At Dao Tien we rescue and rehabilitate four species of endangered primate, which naturally belong in the surrounding region of south Vietnam: golden-cheeked gibbons, black-shanked douc, silvered langur and pygmy loris.
Pygmy loris (Nycticebus pygmaeus) are often illegally eaten as meat, used in traditional medicine or kept as pets. Loris, being nocturnal, become active at night and this is one of the many reasons they do not make good pets. They also have very sharp teeth, which are usually cut to stop them biting people, leading to health issues as they age.
Confiscated lorises from the illegal trade are transferred to Dao Tien for rehabilitation with good candidates returned to the wild. All individuals returned to the wild are radio collared allowing monitoring post-release in order to gain valuable data on their survival for Government guidelines. With wild populations decimated throughout Vietnam through habitat loss and hunting, these individuals are valuable in boosting wild populations. Secondly by offering solutions of what to do with confiscated individuals, the Forestry Protection Department can be stronger with law enforcement, thus strengthening protection for the remaining wild populations.
IF YOU WOULD LIKE TO SUPPORT OUR LORIS CONSERVATION PROJECT you can SPONSOR the Pygmy Loris, VOLUNTEER in Vietnam and get hands on experience or simply buy our PYGMY LORIS PRODUCTS from the online shop (more coming soon), aiming to increase awareness for this amazing small primate before it is too late.
Pygmy loris rescue and release 2011/2012
- Sylvia, a female estimated three years of age, was confiscated from the buffer zone of Cat Tien National Park on the 22/08/11. Found in a local orchard, she could not be returned to this area as hunting pressure is high. Sylvia has passed health checks and will be returned to a safe area of forest as soon as the rains return. Being released in the rain means food and water are plentiful giving the loris, although with good wild instincts, time to become familiar with a new area, and to learn where to hide from predators.
- Thuy An was rescued on 27/08/11 from Bien Hoa City. Sadly she has had her canines cut although when rescued it is believed she had only just come from the wild. Without good teeth, Thuy An must now stay in captivity for the rest of her life, an estimated 12 years.
- Son is a young male confiscated from a restaurant neighbouring the Dong Nai Nature Reserve. He was most likely going to be eaten. Son is estimated under 2 years of age so, as a sub-adult, immediate release was not possible. He will be released when the rains return, at the same time he reaches maturity, to a safe area within Dong Nai Nature Reserve.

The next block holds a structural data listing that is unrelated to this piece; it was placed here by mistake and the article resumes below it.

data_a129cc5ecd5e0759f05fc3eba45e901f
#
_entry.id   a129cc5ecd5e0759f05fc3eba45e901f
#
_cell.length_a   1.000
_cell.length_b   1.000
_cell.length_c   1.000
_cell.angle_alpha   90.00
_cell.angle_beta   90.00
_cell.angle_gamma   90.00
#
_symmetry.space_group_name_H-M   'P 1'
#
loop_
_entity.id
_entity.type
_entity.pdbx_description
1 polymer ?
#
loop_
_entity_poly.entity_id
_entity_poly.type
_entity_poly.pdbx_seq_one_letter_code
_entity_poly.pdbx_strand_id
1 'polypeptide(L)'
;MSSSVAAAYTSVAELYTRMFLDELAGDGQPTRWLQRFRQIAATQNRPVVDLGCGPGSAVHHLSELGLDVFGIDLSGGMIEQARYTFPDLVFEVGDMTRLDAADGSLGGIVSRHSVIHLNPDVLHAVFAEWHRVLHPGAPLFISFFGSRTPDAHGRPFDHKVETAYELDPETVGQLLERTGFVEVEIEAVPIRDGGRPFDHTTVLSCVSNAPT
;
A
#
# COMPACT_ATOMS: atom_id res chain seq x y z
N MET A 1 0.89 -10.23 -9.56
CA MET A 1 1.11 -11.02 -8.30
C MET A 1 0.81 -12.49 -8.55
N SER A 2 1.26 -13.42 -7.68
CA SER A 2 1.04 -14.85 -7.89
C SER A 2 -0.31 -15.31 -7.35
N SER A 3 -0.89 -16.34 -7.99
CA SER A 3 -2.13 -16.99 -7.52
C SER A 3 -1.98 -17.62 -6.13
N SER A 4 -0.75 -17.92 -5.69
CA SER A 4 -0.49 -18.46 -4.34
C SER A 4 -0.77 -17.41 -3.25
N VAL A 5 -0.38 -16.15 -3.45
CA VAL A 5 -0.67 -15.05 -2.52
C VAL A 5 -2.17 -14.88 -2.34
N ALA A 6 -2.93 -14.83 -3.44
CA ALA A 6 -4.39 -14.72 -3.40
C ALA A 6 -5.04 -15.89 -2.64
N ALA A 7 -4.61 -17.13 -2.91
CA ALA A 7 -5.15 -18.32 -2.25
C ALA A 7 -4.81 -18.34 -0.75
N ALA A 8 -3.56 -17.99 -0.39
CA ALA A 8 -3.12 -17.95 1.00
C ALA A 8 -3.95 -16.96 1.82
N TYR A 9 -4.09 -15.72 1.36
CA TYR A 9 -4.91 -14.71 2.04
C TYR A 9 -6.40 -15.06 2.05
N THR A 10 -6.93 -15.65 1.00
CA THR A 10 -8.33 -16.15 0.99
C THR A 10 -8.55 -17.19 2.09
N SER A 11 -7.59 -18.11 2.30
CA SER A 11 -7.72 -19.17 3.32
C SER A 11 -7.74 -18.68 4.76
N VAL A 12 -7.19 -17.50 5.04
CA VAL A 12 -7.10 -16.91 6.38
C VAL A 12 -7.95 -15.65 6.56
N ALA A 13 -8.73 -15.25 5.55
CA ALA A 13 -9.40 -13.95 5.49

- Talai, a male loris, was confiscated from a village neighbouring Cat Tien National Park on the 14/04/12. He is awaiting health checks. it was claimed they found him just walking down the street!
Pygmy loris rescue and release wet season 2011
- Four loris were transferred to Dao Tien from Cu Chi Wildlife Centre in April 2011 for rehabilitation and radio-collared release into Cat Tien National Park.
- One male (Sergeant) has sadly failed health checks, due to his canines being cut during his time in the ilegal pet trade. Morris, another young male has passed health checks but is very thin, and has to gaincondition before his release.
- Raphael and Lindsay, a young male and female (est. 2 years of age), have both passed health checks and are in good condition. Both young lorises have been radio collared and placed in a semi-free forested area for rehabilitation. They are monitored on sleep site selection and feeding (capture of insects). During the wet season both loris will be released into Cat Tien National Park. They will be tracked for up to four months in the wild.
- Hai, the female who returned from the dry season release in 2010, has gained weight and is happily living in the semi-free forested area. She can be seen at feed stations during the night, but otherwise is proving very elusive and cannot be found in her sleep sites during the day. Thus she has gathered come excellent wild traits for a shy nocturnal animal, although is proving challenging for our rehabilitation team to find.
Pygmy loris rescue and release dry season 2010
- Six loris rescued from the illegal trade in Ho Chi Minh City were transferred to Dao Tien from Cuchi Wildlife Rescued Centre, for release.
- To track the progress of the released loris, they were all fitted with radio collars.
- February 2010 - Three loris (Phuong, Hai and Tuyet) were released on Dao Tien and monitored for two months, before their collars dropped off.
- March 2010 - Three loris (Simone, Toby and Nhan) were released in Cat Tien National Park with their progress monitored.
- The female, Hai, was returned to the centre after one month as, when monitoring her, she lost condition and stopped travelling between sleep sites. She is now living in a fenced, semi-free area where she is undergoing further rehabilitation to ensure that, when she is re-released, she is able to select a good sleep site and hunt for her own food.
Pygmy loris rescue and release wet season 2009
- Mistletoe was confiscated by Dinh Quan Kiem Lam and arrived on Dao Tien Christmas Day 2008. Her background is unknown.
- Health checks revealed Mistletoe to be a young female born early 2008.
- Thang, a young male, was transferred from Cuchi Wildlife Rescue Centre, after being confiscated from the illegal trade.
- In August 2009, Mistletoe and Thang were fitted with radio collars and successfully released back into the wild.
- These two loris were monitored for two months until their radio collars dropped off. When last seen, they both looked very healthy.